Camel Trek through the Rocky Mountains of Gran Canaria
Prior to arriving in Gran Canaria, we found a website for Animal Encounters and tours in the Masopalomas area of Gran Canaria. The site is owned by Charly, a Spanish and English speaking guide who meets you in Masopalomas and then takes you on a tour of the mountains of Gran Canaria just north of Masopalomas in his own van.
The particular tour we took was up through the mountains with beautiful vistas of the dessert mountains and then down into the valley where you could see the flora and fauna of the inner part of the island. Here you tour a small garden area with indigenous plants and then you take a small hike through rocky terrain that is actually a cemetery of the indigenous people of Gran Canaria.
Because the land is so rocky here, the natives built rock crypts for burying their dead. There are numerous piles of rocks in the area that serve as markers of burial plots in the cemetery. You then notice that one is larger than another and if you look behind you, you see a small dip in the mountainside. This is where the sun rises twice a year, casting its glow directly down onto the “king’s grave.”
After the short hike, we were then taken to the Camel Trek area. When you typically think of riding a camel, you think of several people in a row on the back of a camel, sort of like what you would do at an American zoo. This was not the case at all on this tour. These camels had unique saddles, that allowed one person to ride astride the camel and then two other people to sit in chairs with dangling foot rests on the sides of the camels.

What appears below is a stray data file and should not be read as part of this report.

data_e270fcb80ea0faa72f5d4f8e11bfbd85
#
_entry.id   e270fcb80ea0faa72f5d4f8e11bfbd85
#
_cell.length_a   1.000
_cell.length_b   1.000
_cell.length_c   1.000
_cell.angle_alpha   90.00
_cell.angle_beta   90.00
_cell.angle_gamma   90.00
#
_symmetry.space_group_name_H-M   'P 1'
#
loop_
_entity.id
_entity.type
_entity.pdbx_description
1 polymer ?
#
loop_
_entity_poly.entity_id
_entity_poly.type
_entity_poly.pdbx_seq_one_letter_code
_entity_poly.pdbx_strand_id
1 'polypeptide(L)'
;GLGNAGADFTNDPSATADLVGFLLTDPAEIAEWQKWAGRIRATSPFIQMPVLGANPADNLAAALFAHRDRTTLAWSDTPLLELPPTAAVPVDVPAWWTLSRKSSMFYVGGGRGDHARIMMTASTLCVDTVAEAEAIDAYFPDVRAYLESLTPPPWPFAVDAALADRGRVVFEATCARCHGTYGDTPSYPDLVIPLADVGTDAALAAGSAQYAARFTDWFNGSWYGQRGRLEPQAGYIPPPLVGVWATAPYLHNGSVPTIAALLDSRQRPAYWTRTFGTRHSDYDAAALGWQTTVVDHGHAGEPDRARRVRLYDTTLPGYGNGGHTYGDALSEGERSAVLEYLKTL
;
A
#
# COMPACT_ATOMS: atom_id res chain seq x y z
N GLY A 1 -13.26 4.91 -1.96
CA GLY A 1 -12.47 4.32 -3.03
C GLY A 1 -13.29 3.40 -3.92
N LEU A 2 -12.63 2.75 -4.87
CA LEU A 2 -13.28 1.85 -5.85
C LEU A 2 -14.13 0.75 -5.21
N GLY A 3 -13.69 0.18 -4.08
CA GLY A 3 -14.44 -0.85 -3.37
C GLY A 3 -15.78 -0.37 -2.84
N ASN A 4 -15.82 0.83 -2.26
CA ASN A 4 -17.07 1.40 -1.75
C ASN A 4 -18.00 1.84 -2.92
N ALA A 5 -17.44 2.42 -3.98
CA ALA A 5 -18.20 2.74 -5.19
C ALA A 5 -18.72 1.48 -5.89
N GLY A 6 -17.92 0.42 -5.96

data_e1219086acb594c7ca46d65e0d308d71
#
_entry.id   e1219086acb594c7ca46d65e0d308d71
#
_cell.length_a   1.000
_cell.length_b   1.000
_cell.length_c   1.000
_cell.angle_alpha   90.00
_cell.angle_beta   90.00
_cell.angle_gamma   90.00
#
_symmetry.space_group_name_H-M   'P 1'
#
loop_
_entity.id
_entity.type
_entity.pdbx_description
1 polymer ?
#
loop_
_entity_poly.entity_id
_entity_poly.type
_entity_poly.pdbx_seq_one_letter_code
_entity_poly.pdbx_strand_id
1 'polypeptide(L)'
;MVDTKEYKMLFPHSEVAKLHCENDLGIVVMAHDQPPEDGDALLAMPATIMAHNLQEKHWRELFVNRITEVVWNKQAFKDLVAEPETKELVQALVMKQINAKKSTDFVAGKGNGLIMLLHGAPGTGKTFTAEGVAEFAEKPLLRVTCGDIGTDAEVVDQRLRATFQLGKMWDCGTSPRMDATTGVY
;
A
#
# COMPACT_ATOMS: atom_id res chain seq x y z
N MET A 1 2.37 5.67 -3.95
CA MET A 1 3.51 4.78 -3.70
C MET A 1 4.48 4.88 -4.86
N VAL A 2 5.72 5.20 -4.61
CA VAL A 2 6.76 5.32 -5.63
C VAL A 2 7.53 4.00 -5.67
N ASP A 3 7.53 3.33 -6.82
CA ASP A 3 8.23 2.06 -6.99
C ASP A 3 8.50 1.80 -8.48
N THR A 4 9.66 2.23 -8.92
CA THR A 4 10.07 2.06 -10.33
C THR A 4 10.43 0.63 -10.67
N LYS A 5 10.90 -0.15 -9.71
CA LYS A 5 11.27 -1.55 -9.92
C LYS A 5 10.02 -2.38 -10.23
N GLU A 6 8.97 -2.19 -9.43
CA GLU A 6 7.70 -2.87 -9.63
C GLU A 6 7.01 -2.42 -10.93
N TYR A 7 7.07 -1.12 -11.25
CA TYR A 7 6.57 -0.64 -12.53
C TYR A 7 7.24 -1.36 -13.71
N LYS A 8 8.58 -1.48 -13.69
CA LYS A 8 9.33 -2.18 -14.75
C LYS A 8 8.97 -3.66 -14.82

You begin by taking your seat on the chairs. You have to sit in unison to ensure the load is balanced on the camel. The camels can carry up to 1600 pounds! If one side is lighter than another, they tie sandbags to the light side to even out the weight. This was used when a parent and child were riding one camel and the child’s side was too light. You then hold on tight as your camel stands up. It’s a very unique experience!
They then tie the camels to each other and make a train. Within a few minutes your camel train is being led by a walking guide through gardens and over the rocky terrain of the valley. I’m not sure how long the camel ride lasted exactly, but it was definitely a unique experience. It’s amazing that the camels can walk with their soft looking feet over some of this terrain, but they must be tougher than they look!
After the camel ride, you can go up to an animal viewing area where they have several different types of birds including canaries and cockatiels as well as pigs, young camels, a pony and a pair of donkeys.
The Camel Trek place also features a restaurant if you found your way on your own and wanted to stay for lunch. Of course, they take your picture and you have the opportunity to purchase it as well as other souvenirs.
Although it sounded cheesy to some in our group, I think we all had a great time overall riding the camels and exploring the mountainside. Our guide Charly was excellent and the tour was well-priced at just 30 euros per person. Our son, who is under 4, was free and older children are a reduced rate as well depending on their age.